MUSIC Accurately summing up the music The Books create is a tall order. Folktronica, indie pop, cut and paste, experimental — all these tags can loosely be assigned to it, but none fully express the group's acoustic virtuosity and electronic archival flair. After meeting in New York City in 1999, Nick Zammuto and Paul de Jong soon began to craft their unique mix of found sounds, cello, guitars, vocals, and studio experimentation. That work has led to four albums, a remix collaboration with Prefuse 73 and a commission to create elevator music for the Ministry of Culture in Paris. Zammuto took some time to chat about the group's use of samples and its newest release (on Temporary Residence Ltd.), The Way Out.
SFBG You guys seem to put a lot of thought into which venues you perform at.
Nick Zammuto More than anything, the venue creates the evening, the shape of it and the sound of it. And it's amazing how it brings out different characteristics in an audience. Part of it is what they bring and part of it is what we do. But there's that third element, which is the venue. It's a mysterious thing.
SFBG I'm curious about how you find what you sample. Where did the material featured on The Way Out come from?
NZ During our tours in 2006 and 2007, we just stopped at thrift shops all along the way, wherever we could. We'd pick up VHS tapes and audiotapes. Basically we take the tapes and digitize them and then go through them and save all the stuff we think might be useful, having no idea what it might be used for. If it kind of has this memorable, emotional quality to it, we save it and keep it around. And the cream rises to the surface, in a way. We end up with these samples that are so far and above anything that anyone would expect, and you just have to use them. We throw all those in a folder called "Must Be Used." And that's what starts a lot of the ideas for the compositions.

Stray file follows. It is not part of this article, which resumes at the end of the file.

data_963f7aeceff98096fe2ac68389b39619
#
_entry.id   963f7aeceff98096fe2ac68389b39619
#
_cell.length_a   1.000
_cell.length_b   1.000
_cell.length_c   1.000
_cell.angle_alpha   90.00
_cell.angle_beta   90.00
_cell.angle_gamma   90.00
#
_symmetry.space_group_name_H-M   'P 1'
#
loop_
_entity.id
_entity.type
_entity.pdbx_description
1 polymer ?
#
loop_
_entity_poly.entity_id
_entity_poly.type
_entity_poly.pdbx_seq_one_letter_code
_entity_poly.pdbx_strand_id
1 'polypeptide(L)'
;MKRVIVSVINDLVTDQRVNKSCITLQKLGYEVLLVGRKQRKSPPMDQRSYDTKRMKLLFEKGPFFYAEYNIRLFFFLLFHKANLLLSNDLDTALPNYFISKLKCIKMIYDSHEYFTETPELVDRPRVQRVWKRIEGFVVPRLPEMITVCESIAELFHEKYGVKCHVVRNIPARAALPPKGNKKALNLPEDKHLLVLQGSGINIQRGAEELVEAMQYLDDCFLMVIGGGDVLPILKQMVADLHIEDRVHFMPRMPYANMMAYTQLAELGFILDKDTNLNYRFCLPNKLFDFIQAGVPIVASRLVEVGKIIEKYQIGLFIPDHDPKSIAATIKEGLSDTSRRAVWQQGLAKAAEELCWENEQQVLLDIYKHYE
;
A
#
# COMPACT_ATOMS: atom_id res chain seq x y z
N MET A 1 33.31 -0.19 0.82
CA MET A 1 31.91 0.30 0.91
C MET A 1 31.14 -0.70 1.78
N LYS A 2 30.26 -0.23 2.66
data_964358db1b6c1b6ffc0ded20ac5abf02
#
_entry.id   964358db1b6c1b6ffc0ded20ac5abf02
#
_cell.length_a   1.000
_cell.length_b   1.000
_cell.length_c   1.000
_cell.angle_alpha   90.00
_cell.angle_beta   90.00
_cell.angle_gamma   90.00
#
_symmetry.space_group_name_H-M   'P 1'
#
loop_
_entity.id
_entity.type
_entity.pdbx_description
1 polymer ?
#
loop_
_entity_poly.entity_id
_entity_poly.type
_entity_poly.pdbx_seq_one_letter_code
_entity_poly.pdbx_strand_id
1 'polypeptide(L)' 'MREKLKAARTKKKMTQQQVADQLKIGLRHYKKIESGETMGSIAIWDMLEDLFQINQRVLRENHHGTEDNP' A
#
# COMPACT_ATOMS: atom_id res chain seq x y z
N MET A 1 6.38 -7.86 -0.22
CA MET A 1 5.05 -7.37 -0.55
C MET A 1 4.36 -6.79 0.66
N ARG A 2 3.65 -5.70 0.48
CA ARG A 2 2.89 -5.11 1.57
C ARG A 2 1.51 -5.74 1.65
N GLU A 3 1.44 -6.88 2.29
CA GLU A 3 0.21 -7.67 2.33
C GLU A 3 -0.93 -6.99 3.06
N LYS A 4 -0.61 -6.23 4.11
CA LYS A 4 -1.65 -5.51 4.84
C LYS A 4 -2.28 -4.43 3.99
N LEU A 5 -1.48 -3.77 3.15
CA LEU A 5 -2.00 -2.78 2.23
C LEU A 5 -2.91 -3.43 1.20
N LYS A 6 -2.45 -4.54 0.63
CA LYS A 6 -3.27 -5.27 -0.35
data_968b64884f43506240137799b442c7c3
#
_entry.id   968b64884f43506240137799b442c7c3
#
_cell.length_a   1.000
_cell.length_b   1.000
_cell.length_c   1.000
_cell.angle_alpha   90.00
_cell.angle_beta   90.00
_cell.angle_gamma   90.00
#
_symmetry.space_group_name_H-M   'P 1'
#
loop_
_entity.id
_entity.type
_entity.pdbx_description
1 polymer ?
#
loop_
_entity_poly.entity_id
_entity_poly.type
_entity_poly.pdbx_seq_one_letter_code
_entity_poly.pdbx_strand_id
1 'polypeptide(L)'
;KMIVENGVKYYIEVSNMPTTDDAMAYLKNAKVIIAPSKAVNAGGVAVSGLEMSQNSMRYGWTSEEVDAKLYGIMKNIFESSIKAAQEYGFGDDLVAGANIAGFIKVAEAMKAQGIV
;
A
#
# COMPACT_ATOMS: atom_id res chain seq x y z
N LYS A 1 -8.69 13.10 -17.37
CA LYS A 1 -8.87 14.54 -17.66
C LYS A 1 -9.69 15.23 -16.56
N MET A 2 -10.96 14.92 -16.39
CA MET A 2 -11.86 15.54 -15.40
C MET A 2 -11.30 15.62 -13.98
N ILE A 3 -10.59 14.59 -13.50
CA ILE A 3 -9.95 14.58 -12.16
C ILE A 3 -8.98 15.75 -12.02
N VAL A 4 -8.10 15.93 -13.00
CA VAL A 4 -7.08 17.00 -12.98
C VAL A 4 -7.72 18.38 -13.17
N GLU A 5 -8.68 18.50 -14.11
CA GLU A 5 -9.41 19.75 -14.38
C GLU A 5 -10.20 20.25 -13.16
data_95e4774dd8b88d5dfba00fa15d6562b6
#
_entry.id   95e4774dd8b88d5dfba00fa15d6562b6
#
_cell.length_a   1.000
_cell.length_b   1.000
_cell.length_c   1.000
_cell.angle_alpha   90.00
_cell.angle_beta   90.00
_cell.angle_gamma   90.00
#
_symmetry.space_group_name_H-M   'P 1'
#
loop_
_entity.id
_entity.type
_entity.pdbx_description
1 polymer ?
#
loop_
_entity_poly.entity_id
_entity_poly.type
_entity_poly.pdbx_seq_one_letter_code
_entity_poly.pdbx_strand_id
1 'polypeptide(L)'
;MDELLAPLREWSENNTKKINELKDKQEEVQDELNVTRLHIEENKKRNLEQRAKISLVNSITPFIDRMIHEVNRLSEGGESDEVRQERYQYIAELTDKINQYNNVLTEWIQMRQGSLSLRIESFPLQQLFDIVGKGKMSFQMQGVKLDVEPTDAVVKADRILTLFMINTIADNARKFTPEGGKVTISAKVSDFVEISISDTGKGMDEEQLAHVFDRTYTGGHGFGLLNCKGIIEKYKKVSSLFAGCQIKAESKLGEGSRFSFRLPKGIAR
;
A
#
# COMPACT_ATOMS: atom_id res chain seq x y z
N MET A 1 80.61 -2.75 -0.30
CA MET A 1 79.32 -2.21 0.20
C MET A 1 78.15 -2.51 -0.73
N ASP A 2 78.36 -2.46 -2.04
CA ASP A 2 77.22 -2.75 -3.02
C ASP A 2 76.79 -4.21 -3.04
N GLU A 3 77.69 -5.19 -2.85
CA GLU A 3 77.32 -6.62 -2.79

SFBG Considering how meticulous you guys seem to be with crafting albums and each individual song, do you ever struggle with deciding when something is done being worked on?
NZ Yeah. I mean, I compose the stuff and it takes forever (laughing). And it's a completely exhausting process. But you just kinda know when you're done because you don't want to work on it anymore. It becomes like a zero-sum game. Nothing you can do can make it any better than what it is, so you just let it go. Tracks are never finished, they just kind of escape.
SFBG Have you ever been contacted by someone who appears in one of the found samples you've used throughout your career?
NZ People wonder about this a lot, and we haven't, I think for a couple of reasons. Who knows how old some of the people on those tapes are now? And you know, we're a pretty small band, so I don't know how it would get to them, unless it was through some crazy kind of way. Maybe it will happen someday ...
[Working with the tapes] feels like archeology, even though it's of the recent past. There's some distance between now and then, so [the material] takes on a totally different meaning. There's all this inadvertent cultural information in the tapes. Stuff that was the background when people were making them becomes the foreground because it's so different from how we are now. And it often comes across as funny. But it also has this unconscious quality to it in that none of the stuff is planned. What it means isn't preconceived. It's really honest in the way it comes though. It's just people being themselves. And that's what I really like about it.
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